‘Avengers: Endgame’ is a dazzling and lovingly crafted finale to a cultural phenomenon

Despite the three-hour run time, Avengers: Endgames quick pacing and excellent character development keeps the action rolling.

Lauren Coates

Despite the three-hour run time, Avengers: Endgame’s quick pacing and excellent character development keeps the action rolling.

Enjoy freely! No spoilers ahead.

Jon Favreau and Marvel Studios released Iron Man in 2008, a movie that marked the beginning of an international cultural phenomenon, and would go on to forever shape the way modern cinema is created. Eleven years, 22 movies, and $17 billion later, Marvel has released their last movie in the epic Infinity Saga: Avengers: Endgame. Picking up where Infinity War left off, Endgame follows the original six Avengers as they scramble to find a way to resurrect the half of the universe that Thanos (Josh Brolin) killed with a snap of his fingers. Though the task of wrapping up a decade of culture-defining films may seem impossible, the Russo Brothers somehow managed to create a well-paced, heart-pounding, emotionally affecting film that will satisfy even the most die-hard of fans.

One of the aspects of Endgame that I was most impressed by was the pacing. As you may have heard by now, Endgame boasts a runtime of over three hours. With 50+ lead characters and countless franchises worth of plotlines to wrap up neatly, it would seem a given that the movie would be long, but I found myself surprised by just how well-paced the film was. In a drastic change from Infinity War (which felt overstuffed and rushed), Endgame slows down and takes the time to dive into its well-loved characters. Instead of a massive fight every 20 minutes, the movie gives a farewell to its core characters by giving each of the original six their own clear, developed emotional arc. In particular, I found myself impressed by the time spent with Hawkeye (Jeremy Renner) and Black Widow (Scarlett Johanson), who have been given notoriously little screen time in previous films with respect to the other four main avengers.

Speaking of the four main Avengers, get ready to be surprised by the direction that each character arc takes. Though you may be able to guess the general themes that the storylines of Iron Man, Captain America, Thor, and the Hulk follow, the actual plot that drove those themes forward was not the one that most fans will be expecting. As with Hawkeye and Black Widow, Endgame continues the trend of spending time to get to know and understand characters instead of just watching them fight CGI monsters, and I’d be shocked if anyone was able to correctly predict where Endgame finds Thor and the Hulk. However, a film is nothing without its leads, and the two characters the MCU has (arguably) been centered around, Captain America and Iron Man, are given a truly fulfilling sendoff. Since the moment he exploded onto our screens in Iron Man, Robert Downey Jr. has defined the MCU with his portrayal of Tony Stark, and Endgame is no different- perfectly utilizing Downey’s masterful capabilities as an actor to give real emotional stakes to an admittedly far fetched plot. Though I personally have never felt as much of an attachment to Captain America as I have to Iron Man, Endgame is also a beautiful conclusion to the story of Steve Rogers, and it is gratifying to see where both men end up once the end credits roll.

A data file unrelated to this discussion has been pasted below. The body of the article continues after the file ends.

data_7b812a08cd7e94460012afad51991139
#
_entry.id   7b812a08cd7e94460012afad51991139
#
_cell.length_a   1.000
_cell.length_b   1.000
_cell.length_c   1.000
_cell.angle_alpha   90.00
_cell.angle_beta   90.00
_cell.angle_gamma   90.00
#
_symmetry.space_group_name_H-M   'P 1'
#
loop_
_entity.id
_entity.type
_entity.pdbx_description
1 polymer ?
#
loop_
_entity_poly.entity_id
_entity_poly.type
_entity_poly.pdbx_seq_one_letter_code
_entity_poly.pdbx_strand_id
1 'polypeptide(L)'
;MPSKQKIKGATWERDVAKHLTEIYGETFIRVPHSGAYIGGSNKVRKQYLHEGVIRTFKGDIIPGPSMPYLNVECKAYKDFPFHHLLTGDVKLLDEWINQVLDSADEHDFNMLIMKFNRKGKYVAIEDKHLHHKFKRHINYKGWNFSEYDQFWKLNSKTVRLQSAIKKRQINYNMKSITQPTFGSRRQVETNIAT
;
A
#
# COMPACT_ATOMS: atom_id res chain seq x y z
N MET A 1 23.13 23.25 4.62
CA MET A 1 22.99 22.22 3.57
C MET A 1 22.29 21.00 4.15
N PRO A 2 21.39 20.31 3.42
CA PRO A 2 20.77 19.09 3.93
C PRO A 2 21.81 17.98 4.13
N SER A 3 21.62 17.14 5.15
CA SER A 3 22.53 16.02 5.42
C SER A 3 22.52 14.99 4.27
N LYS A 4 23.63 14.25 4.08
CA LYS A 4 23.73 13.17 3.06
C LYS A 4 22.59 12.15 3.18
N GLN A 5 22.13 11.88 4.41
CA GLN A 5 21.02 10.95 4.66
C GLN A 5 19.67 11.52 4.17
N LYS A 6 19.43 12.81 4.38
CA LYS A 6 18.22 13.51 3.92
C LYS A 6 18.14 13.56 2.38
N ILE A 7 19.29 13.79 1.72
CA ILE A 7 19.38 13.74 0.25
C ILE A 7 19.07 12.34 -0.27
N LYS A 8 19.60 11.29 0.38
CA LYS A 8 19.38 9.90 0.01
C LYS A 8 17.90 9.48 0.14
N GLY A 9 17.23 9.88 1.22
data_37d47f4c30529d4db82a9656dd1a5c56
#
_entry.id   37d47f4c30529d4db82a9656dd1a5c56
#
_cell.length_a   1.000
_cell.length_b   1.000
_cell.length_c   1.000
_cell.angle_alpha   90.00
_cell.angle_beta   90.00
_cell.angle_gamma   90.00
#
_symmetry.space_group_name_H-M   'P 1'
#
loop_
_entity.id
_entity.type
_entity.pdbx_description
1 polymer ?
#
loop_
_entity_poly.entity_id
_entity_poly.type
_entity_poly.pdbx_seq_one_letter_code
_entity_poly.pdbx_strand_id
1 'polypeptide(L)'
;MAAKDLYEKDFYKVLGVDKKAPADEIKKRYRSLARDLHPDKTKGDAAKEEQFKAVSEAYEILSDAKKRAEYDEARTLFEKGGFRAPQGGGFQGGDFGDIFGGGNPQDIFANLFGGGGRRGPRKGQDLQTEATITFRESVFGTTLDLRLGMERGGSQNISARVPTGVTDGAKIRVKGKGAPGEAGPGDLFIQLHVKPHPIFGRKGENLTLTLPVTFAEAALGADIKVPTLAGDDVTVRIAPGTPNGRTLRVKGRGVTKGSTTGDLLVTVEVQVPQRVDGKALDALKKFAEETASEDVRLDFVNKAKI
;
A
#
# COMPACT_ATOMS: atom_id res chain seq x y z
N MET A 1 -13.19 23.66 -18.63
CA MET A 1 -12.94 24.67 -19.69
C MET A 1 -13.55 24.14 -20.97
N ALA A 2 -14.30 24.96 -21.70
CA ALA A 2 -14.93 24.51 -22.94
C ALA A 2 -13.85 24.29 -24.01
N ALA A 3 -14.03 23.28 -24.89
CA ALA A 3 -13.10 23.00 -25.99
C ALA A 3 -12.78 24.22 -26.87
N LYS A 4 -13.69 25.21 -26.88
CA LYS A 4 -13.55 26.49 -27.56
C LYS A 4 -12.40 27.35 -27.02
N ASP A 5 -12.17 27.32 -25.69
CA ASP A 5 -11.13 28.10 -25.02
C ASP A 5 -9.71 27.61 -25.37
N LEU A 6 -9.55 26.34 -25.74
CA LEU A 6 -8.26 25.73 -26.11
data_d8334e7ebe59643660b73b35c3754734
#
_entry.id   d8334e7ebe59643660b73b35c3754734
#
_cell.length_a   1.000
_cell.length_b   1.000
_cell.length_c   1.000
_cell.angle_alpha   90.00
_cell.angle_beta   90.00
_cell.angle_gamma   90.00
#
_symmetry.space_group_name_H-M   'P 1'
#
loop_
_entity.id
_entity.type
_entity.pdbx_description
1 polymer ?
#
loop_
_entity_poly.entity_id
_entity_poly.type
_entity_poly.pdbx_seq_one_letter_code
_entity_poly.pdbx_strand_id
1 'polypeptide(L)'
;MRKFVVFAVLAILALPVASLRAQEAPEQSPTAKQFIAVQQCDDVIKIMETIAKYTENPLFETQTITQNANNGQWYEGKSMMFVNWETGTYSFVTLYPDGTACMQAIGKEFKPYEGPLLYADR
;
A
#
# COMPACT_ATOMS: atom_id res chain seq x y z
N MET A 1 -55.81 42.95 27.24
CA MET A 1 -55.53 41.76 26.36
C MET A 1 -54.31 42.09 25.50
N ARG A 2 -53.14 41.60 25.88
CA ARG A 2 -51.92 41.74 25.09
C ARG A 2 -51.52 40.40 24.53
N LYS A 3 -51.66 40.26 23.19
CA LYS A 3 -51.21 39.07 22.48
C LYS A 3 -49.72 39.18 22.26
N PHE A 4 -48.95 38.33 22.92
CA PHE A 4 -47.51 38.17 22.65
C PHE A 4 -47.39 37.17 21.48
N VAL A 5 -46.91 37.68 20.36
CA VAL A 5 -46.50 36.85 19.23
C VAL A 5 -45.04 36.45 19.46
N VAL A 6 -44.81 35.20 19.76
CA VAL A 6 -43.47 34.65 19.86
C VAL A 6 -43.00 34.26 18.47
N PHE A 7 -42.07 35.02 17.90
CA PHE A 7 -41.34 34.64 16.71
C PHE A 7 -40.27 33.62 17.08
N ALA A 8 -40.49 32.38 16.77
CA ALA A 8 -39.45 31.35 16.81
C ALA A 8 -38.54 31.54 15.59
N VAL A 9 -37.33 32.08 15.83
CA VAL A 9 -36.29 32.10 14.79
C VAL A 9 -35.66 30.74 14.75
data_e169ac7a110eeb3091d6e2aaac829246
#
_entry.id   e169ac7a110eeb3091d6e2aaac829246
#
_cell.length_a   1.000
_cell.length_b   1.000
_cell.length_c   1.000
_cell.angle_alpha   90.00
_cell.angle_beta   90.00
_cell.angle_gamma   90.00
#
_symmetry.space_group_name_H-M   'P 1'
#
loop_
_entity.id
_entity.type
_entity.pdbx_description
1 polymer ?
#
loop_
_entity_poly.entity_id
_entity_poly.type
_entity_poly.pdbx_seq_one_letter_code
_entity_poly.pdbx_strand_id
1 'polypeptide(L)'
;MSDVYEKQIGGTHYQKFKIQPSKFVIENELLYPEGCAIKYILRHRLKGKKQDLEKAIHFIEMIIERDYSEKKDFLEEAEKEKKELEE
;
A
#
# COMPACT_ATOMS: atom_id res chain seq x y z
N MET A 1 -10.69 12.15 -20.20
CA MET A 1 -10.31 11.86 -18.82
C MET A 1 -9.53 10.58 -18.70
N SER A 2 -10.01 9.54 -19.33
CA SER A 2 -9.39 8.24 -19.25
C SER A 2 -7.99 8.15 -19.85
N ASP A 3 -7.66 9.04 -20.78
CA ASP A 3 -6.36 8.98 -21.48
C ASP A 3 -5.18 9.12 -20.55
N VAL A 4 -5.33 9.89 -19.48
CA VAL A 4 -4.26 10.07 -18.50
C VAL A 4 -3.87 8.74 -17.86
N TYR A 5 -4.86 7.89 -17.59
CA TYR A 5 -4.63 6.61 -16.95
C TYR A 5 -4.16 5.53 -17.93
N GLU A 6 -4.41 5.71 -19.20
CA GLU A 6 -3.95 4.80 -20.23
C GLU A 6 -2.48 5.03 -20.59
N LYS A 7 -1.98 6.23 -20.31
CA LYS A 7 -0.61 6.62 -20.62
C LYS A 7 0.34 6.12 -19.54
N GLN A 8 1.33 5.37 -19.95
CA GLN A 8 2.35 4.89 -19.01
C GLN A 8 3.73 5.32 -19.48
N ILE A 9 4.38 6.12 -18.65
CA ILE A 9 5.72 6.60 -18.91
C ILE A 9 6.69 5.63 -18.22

In terms of non-original six characters, Nebula (Karen Gillan), Thanos, and Ant-Man (Paul Rudd) were the three who received the most attention. Nebula, in particular, had a surprising (but not unpleasant or unwarranted) amount of screen time, and over the course of the movie, I found myself endeared to a character who I once considered flat and tertiary. Another character who the movie improved my opinion of was Brie Larson’s ever-controversial Captain Marvel. Though she was not in the movie nearly as much as one would expect given that her solo venture is the most recent Marvel release, she shows up for the perfect amount of time; serving her purpose when she is needed, and then bowing out when it is time to shift the focus to the more emotional narratives. Paul Rudd brings the laughs (as usual) to Ant-Man, but I will say I found myself a little disappointed in Thanos’ roll in the film. Without giving too much away, his presences felt very lackluster to me, and not at all like the cosmically powerful and deeply nuanced villain we met in Infinity War. The only other complaint I had with the film was that. Like all other Marvel movies, it could not quite resist the siren song of a third act battle against a massive army of gray aliens.

In the end, however, those small qualms are minuscule in comparison to the gargantuan victory that is Avengers: Endgame. Chock full of in-jokes, easter eggs, and deep cut comic book references, your enjoyment of Endgame will increase exponentially in relation to how big a fan of the franchise you are. Though Infinity War is, of course, required viewing to understand Endgame, those who find themselves dragged along by a loved one or group of friends will still be able to enjoy this fantastic gem of a film.